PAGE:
I ran the Empire State Marathon the past two years, and while I knew I wanted to run a different fall race this year, I couldn’t imagine not taking part in the event in its third year. I will also admit that I have never volunteered for a race before, and it hit me this year after both the Lake Effect half and the Shamrock full that I should probably give something back to the sport. Both of those races were terrible, weather-wise, and to be out there, standing practically still in the cold to support the runners? Freakin’ awesome.
I’m not sure how it works with all races, but Empire had their shit together. Clicking on the link to sign up as a volunteer led to an information capture page, but also to a list of volunteer opportunities which allowed you to sign up for your job preference. When I saw that “Finish Line – Medals” was still available, I jumped on it immediately – how much fun would that be?!
When I arrived for the start of my shift, it was a bit disorganized and I just tried to jump in and help where it seemed necessary. Eventually someone showed up with boxes upon boxes of medals – they were really nice!
There were too many cooks in the kitchen, however, and at some point one of the volunteer directors came over and started shouting that she needed someone to lead the kids’ race. “Who wants to run, does anyone want to run?!” >> UMMM HI, I DO, I DOOOOO!!!
And just like that, I was in charge of leading the kids to the turnaround point of the race and usher them back to the finish. Only problem? Nobody was really sure where that turnaround point was.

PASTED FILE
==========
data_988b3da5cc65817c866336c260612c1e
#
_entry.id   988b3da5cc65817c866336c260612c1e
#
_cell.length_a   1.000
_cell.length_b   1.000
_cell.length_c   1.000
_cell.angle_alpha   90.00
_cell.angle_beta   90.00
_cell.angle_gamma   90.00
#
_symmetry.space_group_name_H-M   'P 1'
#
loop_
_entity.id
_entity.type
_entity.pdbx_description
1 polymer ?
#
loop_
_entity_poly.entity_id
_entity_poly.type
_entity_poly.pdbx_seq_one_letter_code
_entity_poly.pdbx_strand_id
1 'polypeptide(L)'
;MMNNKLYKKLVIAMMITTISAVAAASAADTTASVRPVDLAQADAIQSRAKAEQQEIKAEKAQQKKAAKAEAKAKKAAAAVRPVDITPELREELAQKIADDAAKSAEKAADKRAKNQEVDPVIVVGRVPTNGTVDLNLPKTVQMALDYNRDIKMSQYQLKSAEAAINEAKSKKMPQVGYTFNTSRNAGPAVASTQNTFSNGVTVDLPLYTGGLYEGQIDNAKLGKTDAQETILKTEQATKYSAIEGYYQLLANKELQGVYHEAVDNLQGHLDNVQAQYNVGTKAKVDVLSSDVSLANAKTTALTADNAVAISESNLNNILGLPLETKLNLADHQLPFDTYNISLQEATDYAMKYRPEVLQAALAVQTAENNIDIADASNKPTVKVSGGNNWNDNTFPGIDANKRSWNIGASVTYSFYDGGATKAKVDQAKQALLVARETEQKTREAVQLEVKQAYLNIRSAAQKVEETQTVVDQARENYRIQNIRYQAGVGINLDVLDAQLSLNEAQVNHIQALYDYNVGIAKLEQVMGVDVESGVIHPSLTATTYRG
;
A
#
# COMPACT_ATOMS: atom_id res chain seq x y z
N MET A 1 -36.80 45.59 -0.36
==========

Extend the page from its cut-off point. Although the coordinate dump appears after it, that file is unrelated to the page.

So I made it up. Sorry kids. I just kind of ran for awhile, picked a random landmark, and told them to start turning. I think it probably ended up being .75-1mile-ish, which is appropriate for a kids race, right?
Oh and I totally could’ve housed all of them. That’s what you get for starting too fast.
Once I was back, it was time to start preparing for the half marathon leaders to come through. My coach won by a landslide, but more importantly, he ran almost 2 minutes faster than he was hoping for and managed to come in under 70 minutes. It was neat to be at the finish to see it, but also with some of the other runners I train with. A nice little celebration.
From there, it was honestly go-go-go for the rest of my shift. People started streaming through the finish like crazy, we were all yelling and cheering like crazy, and handing out medals as fast as we could. We let the cute kids go up front, and the adults hung back to catch anyone else who still needed a medal.
It was so seriously inspiring and motivating to see all the finishers. The range of emotion displayed by the finishers was huge: some were hurting, others wanted to jump around and high five. Some wanted you to put the medal on their neck, others acted like you were almost offending them with your offering of a finisher’s medal. Some looked so strong they could run the race all over again, others looked like they needed to lay down. Only one guy puked, a few dry-heaved. One couple kissed, another got engaged. Some looked utterly defeated, others looked relieved, most looked joyous. It was an absolutely amazing experience and I was so glad to be a part of each and every person’s day.
It was one of the best running-related experiences of my life, and I encourage anyone reading this to volunteer for a race at least once – especially if you haven’t ever done it before.
Honestly, from the stud speedsters running 2:40 to the people gutting it out to get under 6 hours, I was so inspired and amazed by everyone. It made me remember how amazing it is to just finish a marathon – and that I need to be more grateful that I have a body that will allow me to run marathons no matter what the time on the clock says. Congrats to everyone who ran the Empire full or half (or relay!) this year; I hope to be running this race in some capacity next year but if I’m not – you bet your ass I will be volunteering again.